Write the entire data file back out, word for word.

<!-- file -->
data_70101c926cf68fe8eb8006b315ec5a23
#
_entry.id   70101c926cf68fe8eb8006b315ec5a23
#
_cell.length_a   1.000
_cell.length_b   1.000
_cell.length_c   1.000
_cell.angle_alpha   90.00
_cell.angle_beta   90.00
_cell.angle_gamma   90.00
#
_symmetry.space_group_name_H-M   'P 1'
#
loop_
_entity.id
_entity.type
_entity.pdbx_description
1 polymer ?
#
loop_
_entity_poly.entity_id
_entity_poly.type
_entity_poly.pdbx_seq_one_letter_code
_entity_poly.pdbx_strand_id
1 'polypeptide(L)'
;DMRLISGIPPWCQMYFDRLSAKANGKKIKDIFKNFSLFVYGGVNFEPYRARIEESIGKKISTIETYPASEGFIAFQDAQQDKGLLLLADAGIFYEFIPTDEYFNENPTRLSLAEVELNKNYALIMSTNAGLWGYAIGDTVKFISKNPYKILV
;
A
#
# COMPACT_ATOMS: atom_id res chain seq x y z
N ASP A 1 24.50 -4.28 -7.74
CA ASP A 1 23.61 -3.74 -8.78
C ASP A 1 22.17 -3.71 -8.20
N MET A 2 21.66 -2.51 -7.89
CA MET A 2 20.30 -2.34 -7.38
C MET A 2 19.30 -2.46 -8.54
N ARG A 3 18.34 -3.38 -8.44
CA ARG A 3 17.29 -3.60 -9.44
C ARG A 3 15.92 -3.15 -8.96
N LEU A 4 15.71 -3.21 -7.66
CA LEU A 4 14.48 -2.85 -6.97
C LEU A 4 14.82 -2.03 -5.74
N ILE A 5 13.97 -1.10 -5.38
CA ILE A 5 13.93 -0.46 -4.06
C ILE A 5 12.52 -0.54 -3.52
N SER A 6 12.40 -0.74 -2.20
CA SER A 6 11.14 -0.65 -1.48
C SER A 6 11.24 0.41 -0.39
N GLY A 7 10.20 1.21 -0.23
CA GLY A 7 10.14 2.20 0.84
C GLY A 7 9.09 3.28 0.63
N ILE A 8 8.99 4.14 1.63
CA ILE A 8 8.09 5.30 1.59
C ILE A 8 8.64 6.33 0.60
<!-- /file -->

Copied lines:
data_70101c926cf68fe8eb8006b315ec5a23
#
_entry.id   70101c926cf68fe8eb8006b315ec5a23
#
_cell.length_a   1.000
_cell.length_b   1.000
_cell.length_c   1.000
_cell.angle_alpha   90.00
_cell.angle_beta   90.00
_cell.angle_gamma   90.00
#
_symmetry.space_group_name_H-M   'P 1'
#
loop_
_entity.id
_entity.type
_entity.pdbx_description
1 polymer ?
#
loop_
_entity_poly.entity_id
_entity_poly.type
_entity_poly.pdbx_seq_one_letter_code
_entity_poly.pdbx_strand_id
1 'polypeptide(L)'
;DMRLISGIPPWCQMYFDRLSAKANGKKIKDIFKNFSLFVYGGVNFEPYRARIEESIGKKISTIETYPASEGFIAFQDAQQDKGLLLLADAGIFYEFIPTDEYFNENPTRLSLAEVELNKNYALIMSTNAGLWGYAIGDTVKFISKNPYKILV
;
A
#
# COMPACT_ATOMS: atom_id res chain seq x y z
N ASP A 1 24.50 -4.28 -7.74
CA ASP A 1 23.61 -3.74 -8.78
C ASP A 1 22.17 -3.71 -8.20
N MET A 2 21.66 -2.51 -7.89
CA MET A 2 20.30 -2.34 -7.38
C MET A 2 19.30 -2.46 -8.54
N ARG A 3 18.34 -3.38 -8.44
CA ARG A 3 17.29 -3.60 -9.44
C ARG A 3 15.92 -3.15 -8.96
N LEU A 4 15.71 -3.21 -7.66
CA LEU A 4 14.48 -2.85 -6.97
C LEU A 4 14.82 -2.03 -5.74
N ILE A 5 13.97 -1.10 -5.38
CA ILE A 5 13.93 -0.46 -4.06
C ILE A 5 12.52 -0.54 -3.52
N SER A 6 12.40 -0.74 -2.20
CA SER A 6 11.14 -0.65 -1.48
C SER A 6 11.24 0.41 -0.39
N GLY A 7 10.20 1.21 -0.23
CA GLY A 7 10.14 2.20 0.84
C GLY A 7 9.09 3.28 0.63
N ILE A 8 8.99 4.14 1.63
CA ILE A 8 8.09 5.30 1.59
C ILE A 8 8.64 6.33 0.60